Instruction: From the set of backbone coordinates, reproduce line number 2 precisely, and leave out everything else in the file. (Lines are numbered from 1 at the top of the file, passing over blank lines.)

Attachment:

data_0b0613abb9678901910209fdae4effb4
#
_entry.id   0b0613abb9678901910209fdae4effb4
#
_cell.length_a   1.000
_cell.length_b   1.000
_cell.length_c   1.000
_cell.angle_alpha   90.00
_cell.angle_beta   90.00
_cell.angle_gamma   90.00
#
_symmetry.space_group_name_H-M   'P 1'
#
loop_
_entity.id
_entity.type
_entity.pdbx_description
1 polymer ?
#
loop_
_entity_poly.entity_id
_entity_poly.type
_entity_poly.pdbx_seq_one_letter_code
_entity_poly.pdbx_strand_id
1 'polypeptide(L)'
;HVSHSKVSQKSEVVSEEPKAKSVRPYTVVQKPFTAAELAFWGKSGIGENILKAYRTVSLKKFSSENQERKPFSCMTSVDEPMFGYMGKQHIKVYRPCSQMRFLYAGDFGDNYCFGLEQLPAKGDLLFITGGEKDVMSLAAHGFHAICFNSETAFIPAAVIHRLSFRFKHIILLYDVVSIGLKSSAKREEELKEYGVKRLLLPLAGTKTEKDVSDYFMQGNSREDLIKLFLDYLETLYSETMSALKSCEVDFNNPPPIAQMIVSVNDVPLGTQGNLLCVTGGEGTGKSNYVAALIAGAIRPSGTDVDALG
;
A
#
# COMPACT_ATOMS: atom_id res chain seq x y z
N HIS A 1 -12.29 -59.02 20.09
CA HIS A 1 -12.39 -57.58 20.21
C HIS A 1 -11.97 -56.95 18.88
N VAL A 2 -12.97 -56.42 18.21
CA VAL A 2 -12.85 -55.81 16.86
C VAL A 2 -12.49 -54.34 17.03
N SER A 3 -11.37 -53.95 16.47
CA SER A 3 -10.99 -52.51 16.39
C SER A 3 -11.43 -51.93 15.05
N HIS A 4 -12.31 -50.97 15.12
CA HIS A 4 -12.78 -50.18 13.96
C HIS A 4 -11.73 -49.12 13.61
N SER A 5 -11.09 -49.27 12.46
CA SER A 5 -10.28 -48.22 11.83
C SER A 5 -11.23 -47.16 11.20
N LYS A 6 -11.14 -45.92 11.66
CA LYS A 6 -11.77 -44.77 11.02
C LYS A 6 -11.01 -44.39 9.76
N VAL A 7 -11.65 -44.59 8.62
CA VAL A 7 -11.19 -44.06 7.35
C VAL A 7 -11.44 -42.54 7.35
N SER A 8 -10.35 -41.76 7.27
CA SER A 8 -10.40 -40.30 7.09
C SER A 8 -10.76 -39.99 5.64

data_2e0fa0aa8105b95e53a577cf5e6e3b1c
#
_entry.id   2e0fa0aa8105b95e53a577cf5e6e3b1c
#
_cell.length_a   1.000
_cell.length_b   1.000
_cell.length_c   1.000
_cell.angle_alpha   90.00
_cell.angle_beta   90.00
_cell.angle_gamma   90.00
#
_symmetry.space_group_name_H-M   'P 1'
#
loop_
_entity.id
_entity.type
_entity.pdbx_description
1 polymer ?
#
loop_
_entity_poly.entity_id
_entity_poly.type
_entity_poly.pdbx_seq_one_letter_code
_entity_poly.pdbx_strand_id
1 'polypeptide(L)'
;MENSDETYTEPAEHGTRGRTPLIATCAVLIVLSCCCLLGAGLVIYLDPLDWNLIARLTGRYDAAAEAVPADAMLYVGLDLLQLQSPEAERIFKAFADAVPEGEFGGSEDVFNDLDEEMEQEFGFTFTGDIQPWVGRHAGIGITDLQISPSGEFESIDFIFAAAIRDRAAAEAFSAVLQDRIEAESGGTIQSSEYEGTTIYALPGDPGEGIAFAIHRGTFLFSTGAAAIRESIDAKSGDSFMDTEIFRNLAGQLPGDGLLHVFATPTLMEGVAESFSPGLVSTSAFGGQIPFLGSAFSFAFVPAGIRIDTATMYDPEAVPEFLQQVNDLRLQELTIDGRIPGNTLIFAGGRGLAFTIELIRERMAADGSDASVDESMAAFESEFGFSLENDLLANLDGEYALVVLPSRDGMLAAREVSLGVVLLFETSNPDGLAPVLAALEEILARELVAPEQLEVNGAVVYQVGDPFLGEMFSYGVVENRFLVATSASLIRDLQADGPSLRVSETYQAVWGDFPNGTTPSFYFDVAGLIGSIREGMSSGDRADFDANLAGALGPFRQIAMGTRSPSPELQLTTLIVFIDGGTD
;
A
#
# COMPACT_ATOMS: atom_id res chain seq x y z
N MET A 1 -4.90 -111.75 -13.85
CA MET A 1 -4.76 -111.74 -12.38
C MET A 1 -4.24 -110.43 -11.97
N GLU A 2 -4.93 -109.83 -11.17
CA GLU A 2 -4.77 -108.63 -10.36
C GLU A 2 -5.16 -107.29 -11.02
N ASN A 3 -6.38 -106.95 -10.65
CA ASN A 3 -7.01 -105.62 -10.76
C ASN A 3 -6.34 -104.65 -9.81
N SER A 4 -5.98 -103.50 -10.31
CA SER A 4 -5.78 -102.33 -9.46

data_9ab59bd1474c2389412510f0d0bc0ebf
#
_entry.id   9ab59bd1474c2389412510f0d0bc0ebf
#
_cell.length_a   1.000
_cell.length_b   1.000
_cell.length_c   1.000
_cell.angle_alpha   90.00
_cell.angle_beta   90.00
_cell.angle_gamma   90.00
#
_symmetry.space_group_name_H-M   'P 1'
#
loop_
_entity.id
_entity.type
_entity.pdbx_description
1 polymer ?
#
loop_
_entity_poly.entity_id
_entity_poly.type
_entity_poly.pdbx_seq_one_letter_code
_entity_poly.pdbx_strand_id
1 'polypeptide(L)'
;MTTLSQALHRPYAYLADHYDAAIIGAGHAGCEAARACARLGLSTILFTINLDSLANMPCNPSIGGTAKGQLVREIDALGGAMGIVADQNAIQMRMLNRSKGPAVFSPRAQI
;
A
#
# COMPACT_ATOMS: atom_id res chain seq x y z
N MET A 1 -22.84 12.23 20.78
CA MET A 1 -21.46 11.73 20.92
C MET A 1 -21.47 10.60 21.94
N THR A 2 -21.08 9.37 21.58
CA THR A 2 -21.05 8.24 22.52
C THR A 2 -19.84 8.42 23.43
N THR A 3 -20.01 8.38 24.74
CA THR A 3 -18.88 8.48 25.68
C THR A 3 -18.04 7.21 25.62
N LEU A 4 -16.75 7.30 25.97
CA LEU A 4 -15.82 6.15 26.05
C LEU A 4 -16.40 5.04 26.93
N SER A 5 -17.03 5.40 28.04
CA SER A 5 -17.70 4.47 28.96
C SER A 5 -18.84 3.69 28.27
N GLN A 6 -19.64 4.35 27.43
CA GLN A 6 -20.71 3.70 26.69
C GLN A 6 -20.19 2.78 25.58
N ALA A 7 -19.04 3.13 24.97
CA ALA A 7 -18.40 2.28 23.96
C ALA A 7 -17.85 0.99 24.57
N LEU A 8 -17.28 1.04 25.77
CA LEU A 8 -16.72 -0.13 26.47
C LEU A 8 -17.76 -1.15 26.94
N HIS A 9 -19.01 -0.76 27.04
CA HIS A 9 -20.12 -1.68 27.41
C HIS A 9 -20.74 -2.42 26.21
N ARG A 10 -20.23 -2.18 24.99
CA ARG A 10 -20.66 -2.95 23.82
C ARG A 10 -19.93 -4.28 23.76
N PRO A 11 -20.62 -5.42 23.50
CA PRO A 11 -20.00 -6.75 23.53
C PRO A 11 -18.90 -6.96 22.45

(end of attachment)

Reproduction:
#